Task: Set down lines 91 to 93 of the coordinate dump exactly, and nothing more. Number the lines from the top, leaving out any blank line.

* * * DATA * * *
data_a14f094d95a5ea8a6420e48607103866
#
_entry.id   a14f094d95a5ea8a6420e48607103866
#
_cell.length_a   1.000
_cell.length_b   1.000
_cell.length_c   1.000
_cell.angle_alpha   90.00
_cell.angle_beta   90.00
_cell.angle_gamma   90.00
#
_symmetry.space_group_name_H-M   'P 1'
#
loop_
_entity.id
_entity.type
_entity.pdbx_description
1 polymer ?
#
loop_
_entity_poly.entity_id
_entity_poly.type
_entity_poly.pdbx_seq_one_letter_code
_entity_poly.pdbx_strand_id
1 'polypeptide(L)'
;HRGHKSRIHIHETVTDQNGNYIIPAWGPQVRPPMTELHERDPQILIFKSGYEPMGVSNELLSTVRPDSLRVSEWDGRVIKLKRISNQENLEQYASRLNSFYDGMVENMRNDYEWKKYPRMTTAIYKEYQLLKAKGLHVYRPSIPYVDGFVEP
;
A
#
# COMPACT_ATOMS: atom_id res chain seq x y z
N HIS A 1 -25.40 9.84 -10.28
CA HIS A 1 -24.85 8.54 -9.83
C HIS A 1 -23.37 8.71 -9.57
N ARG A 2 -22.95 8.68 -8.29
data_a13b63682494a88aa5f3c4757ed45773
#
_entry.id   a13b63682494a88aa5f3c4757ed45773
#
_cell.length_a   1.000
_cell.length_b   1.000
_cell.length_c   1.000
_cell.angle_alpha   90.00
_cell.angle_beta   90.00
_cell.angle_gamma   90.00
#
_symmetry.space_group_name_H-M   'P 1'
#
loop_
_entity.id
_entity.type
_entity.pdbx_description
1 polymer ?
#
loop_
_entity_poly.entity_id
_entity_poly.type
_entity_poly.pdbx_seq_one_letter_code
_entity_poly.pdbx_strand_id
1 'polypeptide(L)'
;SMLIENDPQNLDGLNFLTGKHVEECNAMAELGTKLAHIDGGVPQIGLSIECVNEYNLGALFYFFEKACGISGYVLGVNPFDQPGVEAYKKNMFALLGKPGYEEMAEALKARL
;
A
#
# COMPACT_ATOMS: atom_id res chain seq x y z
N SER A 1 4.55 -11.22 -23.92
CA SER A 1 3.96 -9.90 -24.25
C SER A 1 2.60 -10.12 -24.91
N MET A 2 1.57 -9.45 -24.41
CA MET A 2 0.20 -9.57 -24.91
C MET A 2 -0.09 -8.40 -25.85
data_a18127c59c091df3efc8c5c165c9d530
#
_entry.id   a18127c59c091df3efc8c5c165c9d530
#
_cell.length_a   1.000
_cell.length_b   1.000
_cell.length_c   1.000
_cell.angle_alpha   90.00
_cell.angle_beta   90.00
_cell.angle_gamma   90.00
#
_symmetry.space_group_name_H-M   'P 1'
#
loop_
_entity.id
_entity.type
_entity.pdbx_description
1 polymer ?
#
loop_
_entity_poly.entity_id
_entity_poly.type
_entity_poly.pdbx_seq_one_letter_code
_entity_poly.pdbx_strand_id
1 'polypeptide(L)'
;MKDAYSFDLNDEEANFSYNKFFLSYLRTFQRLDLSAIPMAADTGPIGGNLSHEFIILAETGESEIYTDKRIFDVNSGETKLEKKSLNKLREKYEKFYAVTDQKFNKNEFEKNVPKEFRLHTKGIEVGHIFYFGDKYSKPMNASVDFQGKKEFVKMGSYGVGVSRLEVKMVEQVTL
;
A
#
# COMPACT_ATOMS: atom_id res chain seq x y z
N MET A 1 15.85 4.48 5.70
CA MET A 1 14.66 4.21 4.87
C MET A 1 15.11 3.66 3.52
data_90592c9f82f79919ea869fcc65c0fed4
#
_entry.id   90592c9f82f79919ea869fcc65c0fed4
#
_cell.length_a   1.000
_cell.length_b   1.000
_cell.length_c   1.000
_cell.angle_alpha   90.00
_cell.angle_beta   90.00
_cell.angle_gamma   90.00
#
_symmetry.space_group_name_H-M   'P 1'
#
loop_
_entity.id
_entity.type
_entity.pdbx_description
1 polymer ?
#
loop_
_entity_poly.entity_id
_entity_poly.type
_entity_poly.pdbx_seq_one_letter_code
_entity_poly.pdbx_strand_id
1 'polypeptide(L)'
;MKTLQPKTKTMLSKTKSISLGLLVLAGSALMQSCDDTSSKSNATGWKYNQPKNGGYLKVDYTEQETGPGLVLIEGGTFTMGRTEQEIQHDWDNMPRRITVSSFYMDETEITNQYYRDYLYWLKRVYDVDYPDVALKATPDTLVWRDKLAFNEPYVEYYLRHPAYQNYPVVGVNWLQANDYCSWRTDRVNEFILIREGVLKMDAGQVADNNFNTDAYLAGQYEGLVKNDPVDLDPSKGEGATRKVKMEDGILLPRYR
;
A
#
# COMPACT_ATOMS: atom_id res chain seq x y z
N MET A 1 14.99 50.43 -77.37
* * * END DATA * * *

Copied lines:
_entity_poly.entity_id
_entity_poly.type
_entity_poly.pdbx_seq_one_letter_code